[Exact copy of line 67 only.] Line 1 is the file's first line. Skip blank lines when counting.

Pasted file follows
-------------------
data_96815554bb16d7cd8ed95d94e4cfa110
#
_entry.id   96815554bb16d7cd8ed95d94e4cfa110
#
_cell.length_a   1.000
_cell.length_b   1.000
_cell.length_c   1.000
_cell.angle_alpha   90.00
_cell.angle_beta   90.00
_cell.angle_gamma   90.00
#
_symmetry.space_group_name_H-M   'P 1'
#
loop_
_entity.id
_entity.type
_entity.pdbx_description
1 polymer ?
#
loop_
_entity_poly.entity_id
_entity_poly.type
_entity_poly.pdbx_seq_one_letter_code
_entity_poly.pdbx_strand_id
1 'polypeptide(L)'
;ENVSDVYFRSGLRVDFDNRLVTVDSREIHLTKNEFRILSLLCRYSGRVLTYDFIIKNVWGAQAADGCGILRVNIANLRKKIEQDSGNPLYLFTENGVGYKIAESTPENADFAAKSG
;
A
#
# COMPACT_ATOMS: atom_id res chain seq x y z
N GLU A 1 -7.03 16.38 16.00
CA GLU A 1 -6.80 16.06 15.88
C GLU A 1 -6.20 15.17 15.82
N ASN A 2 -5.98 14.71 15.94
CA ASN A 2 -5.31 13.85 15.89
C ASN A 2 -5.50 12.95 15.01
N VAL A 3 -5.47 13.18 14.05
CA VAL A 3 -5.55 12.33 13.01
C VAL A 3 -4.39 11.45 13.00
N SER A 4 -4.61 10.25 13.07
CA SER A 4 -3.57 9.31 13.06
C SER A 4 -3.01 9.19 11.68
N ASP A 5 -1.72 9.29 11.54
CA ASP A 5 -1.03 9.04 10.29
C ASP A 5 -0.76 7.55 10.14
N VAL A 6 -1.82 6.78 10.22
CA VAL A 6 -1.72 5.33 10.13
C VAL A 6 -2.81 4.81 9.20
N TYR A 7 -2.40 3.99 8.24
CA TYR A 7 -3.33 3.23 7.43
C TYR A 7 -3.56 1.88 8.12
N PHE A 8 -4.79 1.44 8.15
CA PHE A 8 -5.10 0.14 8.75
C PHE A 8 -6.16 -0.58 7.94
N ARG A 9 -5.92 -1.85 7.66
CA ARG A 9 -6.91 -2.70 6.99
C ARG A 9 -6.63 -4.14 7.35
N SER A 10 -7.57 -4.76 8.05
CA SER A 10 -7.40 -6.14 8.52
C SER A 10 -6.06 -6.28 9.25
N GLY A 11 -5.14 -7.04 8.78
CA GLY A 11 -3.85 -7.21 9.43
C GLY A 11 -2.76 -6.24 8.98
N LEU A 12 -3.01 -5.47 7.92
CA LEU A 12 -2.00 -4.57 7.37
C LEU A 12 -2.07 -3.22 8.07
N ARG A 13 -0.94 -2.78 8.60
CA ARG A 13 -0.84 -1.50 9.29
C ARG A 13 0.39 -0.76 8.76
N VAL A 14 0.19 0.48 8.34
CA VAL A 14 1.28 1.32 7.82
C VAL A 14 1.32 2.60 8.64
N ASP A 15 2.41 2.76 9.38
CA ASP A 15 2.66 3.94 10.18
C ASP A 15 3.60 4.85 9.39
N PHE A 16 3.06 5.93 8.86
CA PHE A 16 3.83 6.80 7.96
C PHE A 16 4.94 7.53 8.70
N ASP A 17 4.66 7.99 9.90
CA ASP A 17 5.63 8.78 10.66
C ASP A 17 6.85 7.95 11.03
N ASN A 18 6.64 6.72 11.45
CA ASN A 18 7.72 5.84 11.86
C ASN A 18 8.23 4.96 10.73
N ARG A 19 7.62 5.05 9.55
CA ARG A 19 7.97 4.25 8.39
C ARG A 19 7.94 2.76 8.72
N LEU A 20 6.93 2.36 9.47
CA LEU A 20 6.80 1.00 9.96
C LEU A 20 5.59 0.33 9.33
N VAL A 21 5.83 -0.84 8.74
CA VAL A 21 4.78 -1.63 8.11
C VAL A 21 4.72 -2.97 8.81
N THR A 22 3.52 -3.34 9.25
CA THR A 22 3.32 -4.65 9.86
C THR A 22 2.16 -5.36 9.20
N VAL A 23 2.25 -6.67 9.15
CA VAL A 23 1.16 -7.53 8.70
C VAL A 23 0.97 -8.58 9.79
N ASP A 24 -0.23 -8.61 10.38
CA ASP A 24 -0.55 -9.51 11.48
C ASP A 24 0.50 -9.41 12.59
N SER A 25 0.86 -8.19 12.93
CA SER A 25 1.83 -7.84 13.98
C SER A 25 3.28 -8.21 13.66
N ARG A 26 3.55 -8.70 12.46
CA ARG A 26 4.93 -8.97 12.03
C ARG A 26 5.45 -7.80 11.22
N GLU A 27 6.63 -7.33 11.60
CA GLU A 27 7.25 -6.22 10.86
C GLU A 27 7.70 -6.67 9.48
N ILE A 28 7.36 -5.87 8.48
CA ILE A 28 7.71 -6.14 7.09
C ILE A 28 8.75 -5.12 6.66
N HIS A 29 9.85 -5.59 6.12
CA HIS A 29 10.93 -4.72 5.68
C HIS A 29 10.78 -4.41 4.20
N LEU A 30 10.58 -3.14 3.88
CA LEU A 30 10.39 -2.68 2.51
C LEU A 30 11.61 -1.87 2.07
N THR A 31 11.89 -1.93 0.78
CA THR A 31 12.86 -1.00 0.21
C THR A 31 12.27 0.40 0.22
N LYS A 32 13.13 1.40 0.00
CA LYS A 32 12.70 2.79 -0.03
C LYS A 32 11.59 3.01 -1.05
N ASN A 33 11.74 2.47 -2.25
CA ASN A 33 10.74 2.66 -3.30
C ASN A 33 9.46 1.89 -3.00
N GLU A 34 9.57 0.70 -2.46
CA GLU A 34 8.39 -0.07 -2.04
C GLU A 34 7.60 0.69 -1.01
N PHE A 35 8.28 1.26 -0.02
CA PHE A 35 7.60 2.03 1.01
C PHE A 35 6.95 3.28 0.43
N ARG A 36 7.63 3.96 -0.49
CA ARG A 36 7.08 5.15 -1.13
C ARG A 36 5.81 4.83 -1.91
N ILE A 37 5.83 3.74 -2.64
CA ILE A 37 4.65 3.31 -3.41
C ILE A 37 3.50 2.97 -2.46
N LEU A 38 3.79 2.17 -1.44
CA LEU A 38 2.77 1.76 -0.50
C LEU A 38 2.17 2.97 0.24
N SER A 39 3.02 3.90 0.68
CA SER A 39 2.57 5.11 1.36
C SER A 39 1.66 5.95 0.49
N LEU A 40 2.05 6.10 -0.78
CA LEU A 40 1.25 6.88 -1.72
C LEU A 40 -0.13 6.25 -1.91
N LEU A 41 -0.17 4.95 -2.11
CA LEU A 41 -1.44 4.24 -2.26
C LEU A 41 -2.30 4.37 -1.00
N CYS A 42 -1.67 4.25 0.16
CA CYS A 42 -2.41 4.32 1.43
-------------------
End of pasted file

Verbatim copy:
N ARG A 13 -0.94 -2.78 8.60